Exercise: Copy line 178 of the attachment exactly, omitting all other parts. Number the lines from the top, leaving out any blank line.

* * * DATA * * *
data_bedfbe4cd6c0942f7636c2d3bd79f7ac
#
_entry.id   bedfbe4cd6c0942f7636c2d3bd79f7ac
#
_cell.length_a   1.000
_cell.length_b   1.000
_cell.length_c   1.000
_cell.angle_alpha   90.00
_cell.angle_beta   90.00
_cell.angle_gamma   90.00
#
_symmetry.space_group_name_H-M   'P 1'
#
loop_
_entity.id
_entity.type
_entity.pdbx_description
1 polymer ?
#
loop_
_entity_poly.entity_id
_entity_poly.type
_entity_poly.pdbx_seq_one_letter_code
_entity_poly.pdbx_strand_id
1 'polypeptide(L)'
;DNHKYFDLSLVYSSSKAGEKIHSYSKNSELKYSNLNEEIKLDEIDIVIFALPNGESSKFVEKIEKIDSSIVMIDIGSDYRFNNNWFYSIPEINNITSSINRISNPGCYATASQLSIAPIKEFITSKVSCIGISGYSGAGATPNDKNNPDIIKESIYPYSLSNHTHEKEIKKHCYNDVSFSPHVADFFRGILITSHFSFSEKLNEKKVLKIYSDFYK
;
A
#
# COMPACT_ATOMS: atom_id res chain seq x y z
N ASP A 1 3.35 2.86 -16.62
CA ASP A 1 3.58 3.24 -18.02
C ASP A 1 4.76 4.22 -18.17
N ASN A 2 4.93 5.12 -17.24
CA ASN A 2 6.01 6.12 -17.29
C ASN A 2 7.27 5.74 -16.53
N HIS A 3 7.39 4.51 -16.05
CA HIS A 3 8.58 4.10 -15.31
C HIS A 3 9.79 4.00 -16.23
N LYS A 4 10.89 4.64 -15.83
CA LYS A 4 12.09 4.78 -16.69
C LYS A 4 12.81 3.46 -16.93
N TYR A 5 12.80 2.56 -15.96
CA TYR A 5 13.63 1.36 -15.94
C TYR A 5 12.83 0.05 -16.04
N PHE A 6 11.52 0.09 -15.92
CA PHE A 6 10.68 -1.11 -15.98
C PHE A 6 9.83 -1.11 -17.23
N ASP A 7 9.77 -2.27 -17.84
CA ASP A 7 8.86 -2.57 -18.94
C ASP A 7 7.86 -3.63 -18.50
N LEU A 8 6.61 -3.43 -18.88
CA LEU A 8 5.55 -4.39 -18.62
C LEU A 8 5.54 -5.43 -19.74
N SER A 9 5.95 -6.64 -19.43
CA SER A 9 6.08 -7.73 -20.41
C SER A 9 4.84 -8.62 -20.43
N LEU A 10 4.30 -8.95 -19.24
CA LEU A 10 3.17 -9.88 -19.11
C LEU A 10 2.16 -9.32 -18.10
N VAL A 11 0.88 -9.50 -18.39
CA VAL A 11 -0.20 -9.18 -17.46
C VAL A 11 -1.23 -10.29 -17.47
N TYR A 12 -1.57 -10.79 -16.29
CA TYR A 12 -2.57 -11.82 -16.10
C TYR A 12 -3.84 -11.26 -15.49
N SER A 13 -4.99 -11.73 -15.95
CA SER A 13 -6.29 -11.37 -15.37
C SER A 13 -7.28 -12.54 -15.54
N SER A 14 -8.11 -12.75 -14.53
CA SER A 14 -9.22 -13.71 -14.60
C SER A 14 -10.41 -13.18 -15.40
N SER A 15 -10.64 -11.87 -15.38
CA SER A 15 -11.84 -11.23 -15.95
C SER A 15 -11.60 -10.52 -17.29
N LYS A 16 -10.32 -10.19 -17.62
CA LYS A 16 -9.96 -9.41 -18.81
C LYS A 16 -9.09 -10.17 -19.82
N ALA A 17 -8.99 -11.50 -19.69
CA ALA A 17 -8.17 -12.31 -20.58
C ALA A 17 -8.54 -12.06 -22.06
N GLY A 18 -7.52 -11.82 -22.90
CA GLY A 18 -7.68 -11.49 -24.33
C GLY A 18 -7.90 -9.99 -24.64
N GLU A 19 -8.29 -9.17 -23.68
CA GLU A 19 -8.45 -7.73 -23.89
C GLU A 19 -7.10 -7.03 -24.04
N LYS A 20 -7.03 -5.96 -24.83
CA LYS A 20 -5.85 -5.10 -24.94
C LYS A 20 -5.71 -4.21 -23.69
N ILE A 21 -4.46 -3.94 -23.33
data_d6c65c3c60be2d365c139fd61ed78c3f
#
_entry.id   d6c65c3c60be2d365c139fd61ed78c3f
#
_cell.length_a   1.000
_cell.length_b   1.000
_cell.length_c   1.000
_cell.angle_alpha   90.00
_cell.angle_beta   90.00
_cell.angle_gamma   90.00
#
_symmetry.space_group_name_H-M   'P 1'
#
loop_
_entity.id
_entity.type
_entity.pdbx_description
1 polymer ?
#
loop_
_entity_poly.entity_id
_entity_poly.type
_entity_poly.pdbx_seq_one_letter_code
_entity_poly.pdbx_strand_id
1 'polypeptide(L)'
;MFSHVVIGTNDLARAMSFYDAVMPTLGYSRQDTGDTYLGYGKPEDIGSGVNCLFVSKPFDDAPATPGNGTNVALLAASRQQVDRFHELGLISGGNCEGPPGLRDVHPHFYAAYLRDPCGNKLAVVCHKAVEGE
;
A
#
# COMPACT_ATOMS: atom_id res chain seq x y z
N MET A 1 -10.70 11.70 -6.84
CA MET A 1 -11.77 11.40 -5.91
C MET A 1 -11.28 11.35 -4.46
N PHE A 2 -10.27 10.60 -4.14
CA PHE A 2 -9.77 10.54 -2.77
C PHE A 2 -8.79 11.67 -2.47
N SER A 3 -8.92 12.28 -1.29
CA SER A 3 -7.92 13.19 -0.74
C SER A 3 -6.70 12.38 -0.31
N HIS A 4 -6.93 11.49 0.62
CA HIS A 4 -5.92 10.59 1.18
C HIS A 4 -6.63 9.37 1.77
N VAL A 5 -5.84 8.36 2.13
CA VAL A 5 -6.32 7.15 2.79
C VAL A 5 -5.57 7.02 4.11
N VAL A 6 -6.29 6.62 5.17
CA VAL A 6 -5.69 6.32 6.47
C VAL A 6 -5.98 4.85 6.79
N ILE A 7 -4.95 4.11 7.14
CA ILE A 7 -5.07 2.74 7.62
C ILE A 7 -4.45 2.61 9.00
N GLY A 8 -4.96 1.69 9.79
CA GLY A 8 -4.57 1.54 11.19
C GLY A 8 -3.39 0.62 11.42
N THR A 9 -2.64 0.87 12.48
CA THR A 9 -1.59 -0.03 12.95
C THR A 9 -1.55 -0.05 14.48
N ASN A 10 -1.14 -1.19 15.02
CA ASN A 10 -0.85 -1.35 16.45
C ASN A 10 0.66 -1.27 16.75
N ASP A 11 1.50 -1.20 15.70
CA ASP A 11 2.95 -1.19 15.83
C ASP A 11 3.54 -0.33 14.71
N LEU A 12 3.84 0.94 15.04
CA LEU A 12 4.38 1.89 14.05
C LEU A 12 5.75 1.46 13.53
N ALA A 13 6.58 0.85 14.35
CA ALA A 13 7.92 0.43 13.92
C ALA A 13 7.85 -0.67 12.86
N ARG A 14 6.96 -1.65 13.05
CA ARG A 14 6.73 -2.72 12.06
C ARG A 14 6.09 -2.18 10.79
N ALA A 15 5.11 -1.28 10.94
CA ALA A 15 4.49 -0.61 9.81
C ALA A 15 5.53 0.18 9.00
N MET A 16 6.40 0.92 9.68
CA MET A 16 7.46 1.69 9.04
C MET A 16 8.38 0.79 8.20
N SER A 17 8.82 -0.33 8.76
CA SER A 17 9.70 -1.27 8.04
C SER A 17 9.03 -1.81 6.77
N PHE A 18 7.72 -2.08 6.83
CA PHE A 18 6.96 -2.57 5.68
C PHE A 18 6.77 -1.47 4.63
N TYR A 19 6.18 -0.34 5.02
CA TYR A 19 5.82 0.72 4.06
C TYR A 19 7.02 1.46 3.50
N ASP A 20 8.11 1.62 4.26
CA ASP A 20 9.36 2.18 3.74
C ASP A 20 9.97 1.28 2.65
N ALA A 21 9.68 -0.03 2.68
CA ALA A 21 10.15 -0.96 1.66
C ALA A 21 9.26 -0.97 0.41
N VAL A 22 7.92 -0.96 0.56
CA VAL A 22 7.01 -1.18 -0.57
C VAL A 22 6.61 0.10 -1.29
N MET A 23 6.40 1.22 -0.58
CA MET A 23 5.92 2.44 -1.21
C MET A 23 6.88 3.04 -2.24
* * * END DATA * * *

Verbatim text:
C TYR A 19 7.02 1.46 3.50